CREATE DANGEROUSLY CAMUS PDF

Every publication is a deliberate act, and that act makes us vulnerable to the passions of a century that forgives nothing. These are dangerous times to create art. Which is also to say, these are the best times to create art. But what makes these times dangerous anyway?

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Every publication is a deliberate act, and that act makes us vulnerable to the passions of a century that forgives nothing. These are dangerous times to create art. Which is also to say, these are the best times to create art. But what makes these times dangerous anyway?

After all, Camus gave his speech only a decade after WWII when fascism had almost conquered Europe, and the Soviet Empire was just beginning its rule over half the continent that would last the next half a century. The danger one experiences as an artist in the West pales in comparison to what an artist might experience in a country like Iran or China. After all, opprobrium on social media is hardly comparable to the punishment faced by dissidents living in a theocracy or dictatorship.

And yet—whether or not the times are really that dangerous, they certainly feel that way for anyone who wishes to express themselves freely. In the contemporary West, you are highly unlikely to be jailed or to lose your life for making art, but you might lose your career or your reputation or both. We have all read the articles by now. The attempts to erase artists whether they be artists of the present or the artists of the past.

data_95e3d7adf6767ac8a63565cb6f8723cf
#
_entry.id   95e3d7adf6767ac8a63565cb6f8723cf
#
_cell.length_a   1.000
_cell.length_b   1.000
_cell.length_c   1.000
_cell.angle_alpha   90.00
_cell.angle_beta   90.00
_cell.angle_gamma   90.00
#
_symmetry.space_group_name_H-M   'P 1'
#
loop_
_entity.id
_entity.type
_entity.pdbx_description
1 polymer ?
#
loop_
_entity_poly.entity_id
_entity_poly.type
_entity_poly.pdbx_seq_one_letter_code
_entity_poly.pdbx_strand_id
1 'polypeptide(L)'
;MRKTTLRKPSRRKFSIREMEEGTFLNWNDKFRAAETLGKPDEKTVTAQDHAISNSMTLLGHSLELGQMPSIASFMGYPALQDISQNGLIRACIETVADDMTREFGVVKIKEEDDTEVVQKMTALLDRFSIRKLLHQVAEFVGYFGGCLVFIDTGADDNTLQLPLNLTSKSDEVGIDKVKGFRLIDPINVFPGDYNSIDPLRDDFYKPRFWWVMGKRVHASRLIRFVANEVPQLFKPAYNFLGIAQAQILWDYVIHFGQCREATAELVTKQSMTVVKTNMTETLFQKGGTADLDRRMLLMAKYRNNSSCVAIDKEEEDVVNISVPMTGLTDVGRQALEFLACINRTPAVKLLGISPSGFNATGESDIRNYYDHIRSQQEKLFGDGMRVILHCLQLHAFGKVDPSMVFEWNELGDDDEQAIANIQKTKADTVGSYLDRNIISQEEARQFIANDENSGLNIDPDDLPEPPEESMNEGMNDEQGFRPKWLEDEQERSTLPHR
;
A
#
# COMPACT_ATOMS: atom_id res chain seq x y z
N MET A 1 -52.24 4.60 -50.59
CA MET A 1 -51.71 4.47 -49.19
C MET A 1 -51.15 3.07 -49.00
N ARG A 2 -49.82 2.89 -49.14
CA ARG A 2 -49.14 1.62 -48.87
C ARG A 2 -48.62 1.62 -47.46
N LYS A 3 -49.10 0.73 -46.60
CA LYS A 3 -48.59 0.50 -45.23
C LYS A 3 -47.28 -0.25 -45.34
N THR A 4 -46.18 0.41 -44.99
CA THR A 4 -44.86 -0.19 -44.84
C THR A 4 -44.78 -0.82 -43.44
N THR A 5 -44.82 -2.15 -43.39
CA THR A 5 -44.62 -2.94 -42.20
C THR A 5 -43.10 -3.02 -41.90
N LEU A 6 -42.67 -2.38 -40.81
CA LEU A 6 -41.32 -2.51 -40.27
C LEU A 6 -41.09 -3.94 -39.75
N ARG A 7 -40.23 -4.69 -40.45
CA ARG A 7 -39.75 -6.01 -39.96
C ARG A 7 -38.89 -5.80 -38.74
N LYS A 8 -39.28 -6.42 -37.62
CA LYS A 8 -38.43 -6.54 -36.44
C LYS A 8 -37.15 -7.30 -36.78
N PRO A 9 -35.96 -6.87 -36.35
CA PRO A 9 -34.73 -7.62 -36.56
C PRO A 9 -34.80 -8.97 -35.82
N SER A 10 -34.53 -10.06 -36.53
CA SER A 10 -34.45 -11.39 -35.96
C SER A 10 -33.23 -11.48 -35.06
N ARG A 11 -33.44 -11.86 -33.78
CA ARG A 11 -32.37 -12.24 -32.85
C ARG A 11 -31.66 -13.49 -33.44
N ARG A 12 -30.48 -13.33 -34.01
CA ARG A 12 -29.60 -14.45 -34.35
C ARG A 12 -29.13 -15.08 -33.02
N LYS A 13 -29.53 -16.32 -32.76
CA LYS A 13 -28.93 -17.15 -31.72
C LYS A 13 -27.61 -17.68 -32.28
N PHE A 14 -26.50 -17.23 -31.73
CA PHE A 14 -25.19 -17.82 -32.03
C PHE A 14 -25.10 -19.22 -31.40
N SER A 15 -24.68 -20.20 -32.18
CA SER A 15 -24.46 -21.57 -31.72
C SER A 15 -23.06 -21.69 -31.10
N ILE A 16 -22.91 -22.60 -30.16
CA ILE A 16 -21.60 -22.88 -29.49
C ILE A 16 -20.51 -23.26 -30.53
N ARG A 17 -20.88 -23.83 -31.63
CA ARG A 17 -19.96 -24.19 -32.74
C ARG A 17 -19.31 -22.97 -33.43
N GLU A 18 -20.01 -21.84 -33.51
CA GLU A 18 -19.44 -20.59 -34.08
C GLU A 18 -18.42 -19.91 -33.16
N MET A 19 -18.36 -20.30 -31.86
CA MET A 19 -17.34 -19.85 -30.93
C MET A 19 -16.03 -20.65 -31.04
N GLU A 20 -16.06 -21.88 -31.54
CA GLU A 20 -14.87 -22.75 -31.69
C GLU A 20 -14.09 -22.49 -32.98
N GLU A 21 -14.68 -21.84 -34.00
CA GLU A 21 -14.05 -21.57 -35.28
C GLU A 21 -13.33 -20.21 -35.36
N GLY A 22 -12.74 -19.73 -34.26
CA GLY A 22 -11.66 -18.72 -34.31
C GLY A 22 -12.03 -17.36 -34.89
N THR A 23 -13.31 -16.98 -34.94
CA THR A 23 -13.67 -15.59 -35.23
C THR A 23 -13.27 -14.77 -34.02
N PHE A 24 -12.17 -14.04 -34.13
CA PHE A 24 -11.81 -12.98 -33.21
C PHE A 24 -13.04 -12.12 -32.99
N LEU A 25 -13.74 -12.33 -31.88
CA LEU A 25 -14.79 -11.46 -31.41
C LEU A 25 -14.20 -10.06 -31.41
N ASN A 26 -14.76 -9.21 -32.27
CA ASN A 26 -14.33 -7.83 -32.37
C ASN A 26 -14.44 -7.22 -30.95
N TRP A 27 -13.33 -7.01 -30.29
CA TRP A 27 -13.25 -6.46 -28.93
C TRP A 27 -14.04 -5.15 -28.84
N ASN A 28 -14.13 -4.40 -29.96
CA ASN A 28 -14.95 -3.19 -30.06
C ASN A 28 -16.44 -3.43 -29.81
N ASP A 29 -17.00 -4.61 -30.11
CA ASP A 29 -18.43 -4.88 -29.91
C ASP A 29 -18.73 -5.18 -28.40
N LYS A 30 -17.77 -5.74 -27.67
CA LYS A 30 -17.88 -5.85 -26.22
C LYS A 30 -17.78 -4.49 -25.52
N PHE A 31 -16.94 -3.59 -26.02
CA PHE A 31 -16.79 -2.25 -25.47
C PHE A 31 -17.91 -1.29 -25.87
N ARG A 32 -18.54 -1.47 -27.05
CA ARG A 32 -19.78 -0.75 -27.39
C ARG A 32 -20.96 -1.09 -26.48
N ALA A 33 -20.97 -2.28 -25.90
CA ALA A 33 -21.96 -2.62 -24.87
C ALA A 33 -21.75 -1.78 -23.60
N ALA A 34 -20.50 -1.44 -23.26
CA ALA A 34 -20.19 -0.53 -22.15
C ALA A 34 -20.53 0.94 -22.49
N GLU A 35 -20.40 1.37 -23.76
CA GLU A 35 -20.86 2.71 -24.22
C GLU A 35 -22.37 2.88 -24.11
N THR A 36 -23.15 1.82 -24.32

Comedians are denounced for their routines. Actors are denounced for the parts they accept. Such attacks, of course, are nothing new. No, free artists cannot enjoy comfort any more than free people can. Free artists are those who, with great difficulty, create order themselves…Perhaps there is no peace for an artist other than the peace found in the heat of combat.

Which is not to say its opposite always creates meaningful art either. For a value, or a virtue, to take root in any society, we must not lie about it, which means we must pay for it, at every possible moment. These are tense times and in the long run that will only benefit art. It is hard to imagine the countercultural revolutions of the sixties without the rigidity of the fifties. Just like it is hard to imagine the Renaissance without the Inquisition.